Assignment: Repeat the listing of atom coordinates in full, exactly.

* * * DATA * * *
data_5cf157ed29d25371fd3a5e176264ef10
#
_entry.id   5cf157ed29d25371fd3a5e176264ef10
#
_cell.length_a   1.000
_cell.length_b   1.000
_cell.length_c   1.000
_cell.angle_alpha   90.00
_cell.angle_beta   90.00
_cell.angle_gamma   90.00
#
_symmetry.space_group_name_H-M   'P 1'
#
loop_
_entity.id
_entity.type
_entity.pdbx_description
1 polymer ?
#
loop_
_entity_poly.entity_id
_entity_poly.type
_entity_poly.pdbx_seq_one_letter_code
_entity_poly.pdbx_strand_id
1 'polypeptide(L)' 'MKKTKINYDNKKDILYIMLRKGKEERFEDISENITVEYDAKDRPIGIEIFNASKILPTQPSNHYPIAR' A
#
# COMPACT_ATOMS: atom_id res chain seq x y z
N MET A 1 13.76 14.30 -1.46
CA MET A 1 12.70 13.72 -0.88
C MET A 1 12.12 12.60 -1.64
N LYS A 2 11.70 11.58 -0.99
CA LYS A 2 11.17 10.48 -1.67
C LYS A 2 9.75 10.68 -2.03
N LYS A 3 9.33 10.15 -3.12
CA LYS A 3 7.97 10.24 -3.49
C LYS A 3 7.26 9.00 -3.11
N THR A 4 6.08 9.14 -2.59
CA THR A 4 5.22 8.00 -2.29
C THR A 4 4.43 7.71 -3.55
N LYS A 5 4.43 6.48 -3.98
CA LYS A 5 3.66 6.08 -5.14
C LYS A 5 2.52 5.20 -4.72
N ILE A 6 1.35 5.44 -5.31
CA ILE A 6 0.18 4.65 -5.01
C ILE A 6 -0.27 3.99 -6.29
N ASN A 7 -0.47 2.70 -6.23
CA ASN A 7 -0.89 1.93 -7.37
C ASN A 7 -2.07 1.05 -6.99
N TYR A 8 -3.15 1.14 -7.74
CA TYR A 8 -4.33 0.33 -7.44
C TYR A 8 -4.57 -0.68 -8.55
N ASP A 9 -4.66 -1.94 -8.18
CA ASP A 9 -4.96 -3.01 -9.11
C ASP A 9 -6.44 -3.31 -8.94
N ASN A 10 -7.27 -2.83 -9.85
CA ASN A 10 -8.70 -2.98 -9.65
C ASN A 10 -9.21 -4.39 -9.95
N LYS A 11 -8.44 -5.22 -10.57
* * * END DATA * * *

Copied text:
data_5cf157ed29d25371fd3a5e176264ef10
#
_entry.id   5cf157ed29d25371fd3a5e176264ef10
#
_cell.length_a   1.000
_cell.length_b   1.000
_cell.length_c   1.000
_cell.angle_alpha   90.00
_cell.angle_beta   90.00
_cell.angle_gamma   90.00
#
_symmetry.space_group_name_H-M   'P 1'
#
loop_
_entity.id
_entity.type
_entity.pdbx_description
1 polymer ?
#
loop_
_entity_poly.entity_id
_entity_poly.type
_entity_poly.pdbx_seq_one_letter_code
_entity_poly.pdbx_strand_id
1 'polypeptide(L)' 'MKKTKINYDNKKDILYIMLRKGKEERFEDISENITVEYDAKDRPIGIEIFNASKILPTQPSNHYPIAR' A
#
# COMPACT_ATOMS: atom_id res chain seq x y z
N MET A 1 13.76 14.30 -1.46
CA MET A 1 12.70 13.72 -0.88
C MET A 1 12.12 12.60 -1.64
N LYS A 2 11.70 11.58 -0.99
CA LYS A 2 11.17 10.48 -1.67
C LYS A 2 9.75 10.68 -2.03
N LYS A 3 9.33 10.15 -3.12
CA LYS A 3 7.97 10.24 -3.49
C LYS A 3 7.26 9.00 -3.11
N THR A 4 6.08 9.14 -2.59
CA THR A 4 5.22 8.00 -2.29
C THR A 4 4.43 7.71 -3.55
N LYS A 5 4.43 6.48 -3.98
CA LYS A 5 3.66 6.08 -5.14
C LYS A 5 2.52 5.20 -4.72
N ILE A 6 1.35 5.44 -5.31
CA ILE A 6 0.18 4.65 -5.01
C ILE A 6 -0.27 3.99 -6.29
N ASN A 7 -0.47 2.70 -6.23
CA ASN A 7 -0.89 1.93 -7.37
C ASN A 7 -2.07 1.05 -6.99
N TYR A 8 -3.15 1.14 -7.74
CA TYR A 8 -4.33 0.33 -7.44
C TYR A 8 -4.57 -0.68 -8.55
N ASP A 9 -4.66 -1.94 -8.18
CA ASP A 9 -4.96 -3.01 -9.11
C ASP A 9 -6.44 -3.31 -8.94
N ASN A 10 -7.27 -2.83 -9.85
CA ASN A 10 -8.70 -2.98 -9.65
C ASN A 10 -9.21 -4.39 -9.95
N LYS A 11 -8.44 -5.22 -10.57